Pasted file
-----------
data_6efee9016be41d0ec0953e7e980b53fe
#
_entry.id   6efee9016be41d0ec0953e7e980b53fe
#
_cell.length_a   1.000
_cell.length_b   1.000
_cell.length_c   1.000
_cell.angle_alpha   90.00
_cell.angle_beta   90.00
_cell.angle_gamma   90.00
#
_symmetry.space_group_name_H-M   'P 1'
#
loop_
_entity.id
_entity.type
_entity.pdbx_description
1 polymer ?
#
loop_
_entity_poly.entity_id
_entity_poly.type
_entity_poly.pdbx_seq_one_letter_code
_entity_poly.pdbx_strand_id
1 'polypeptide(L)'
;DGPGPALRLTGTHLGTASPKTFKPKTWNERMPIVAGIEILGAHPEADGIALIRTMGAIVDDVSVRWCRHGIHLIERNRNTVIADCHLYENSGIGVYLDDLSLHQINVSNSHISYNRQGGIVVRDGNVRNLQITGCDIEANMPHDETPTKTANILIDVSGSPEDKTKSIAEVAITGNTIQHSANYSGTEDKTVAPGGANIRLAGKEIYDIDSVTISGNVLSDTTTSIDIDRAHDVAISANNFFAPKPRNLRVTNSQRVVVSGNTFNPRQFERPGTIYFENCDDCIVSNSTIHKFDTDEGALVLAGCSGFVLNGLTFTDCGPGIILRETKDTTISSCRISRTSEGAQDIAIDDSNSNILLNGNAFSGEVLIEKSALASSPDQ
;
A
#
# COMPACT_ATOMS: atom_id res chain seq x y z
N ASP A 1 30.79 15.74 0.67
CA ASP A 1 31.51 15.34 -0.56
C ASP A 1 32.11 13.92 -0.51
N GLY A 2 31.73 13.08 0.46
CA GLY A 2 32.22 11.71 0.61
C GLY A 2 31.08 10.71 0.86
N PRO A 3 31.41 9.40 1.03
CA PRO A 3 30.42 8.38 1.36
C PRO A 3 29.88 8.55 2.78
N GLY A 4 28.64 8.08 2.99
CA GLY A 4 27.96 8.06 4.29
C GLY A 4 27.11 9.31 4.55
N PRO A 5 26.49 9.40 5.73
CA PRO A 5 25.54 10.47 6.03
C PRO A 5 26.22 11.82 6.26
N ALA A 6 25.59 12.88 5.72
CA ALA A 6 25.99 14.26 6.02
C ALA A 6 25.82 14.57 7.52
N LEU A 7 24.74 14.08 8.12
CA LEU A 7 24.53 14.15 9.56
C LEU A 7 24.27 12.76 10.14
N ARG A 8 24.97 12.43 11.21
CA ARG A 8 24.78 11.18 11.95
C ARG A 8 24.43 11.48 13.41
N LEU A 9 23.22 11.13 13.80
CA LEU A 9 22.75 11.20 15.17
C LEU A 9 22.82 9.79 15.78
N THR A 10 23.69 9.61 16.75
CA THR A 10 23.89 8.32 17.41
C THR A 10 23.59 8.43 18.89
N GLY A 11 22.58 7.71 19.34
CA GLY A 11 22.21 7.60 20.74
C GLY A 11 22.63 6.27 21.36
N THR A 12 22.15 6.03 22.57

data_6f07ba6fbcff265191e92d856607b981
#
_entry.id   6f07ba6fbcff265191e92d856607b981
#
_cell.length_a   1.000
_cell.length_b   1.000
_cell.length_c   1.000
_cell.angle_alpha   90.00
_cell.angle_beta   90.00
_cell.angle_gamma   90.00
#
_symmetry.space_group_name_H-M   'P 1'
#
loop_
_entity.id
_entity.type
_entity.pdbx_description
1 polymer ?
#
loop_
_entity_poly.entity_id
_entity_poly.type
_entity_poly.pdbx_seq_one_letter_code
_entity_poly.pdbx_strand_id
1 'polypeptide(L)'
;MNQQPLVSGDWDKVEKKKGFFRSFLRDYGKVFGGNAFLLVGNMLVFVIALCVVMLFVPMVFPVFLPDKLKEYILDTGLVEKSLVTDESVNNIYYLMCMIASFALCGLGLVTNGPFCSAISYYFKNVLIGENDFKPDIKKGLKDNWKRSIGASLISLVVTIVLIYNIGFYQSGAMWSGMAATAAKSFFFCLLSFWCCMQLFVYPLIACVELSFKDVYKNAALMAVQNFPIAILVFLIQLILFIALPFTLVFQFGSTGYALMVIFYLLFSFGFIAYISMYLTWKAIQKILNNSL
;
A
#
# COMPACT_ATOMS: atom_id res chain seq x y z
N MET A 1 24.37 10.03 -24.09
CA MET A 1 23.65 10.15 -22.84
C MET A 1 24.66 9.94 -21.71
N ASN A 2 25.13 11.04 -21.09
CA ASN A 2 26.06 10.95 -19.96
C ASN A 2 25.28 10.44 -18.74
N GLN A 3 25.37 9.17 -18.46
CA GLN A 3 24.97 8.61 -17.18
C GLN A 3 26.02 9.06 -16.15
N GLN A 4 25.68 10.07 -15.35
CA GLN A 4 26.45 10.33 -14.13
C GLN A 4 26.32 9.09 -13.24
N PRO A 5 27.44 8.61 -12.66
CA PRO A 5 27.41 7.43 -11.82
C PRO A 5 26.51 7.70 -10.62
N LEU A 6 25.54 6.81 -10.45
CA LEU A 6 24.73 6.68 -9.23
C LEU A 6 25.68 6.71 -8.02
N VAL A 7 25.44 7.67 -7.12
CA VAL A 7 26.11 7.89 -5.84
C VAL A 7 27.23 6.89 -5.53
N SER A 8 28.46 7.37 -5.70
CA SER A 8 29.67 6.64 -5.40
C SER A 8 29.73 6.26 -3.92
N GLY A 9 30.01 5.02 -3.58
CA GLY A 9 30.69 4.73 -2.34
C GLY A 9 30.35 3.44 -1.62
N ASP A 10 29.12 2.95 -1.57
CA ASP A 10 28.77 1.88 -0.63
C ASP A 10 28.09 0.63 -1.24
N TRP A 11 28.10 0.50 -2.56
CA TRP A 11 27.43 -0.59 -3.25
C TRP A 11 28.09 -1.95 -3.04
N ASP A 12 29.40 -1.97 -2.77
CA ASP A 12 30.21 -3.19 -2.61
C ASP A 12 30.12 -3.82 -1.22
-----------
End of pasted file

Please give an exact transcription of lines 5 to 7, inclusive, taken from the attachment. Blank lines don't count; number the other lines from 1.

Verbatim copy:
_cell.length_a   1.000
_cell.length_b   1.000
_cell.length_c   1.000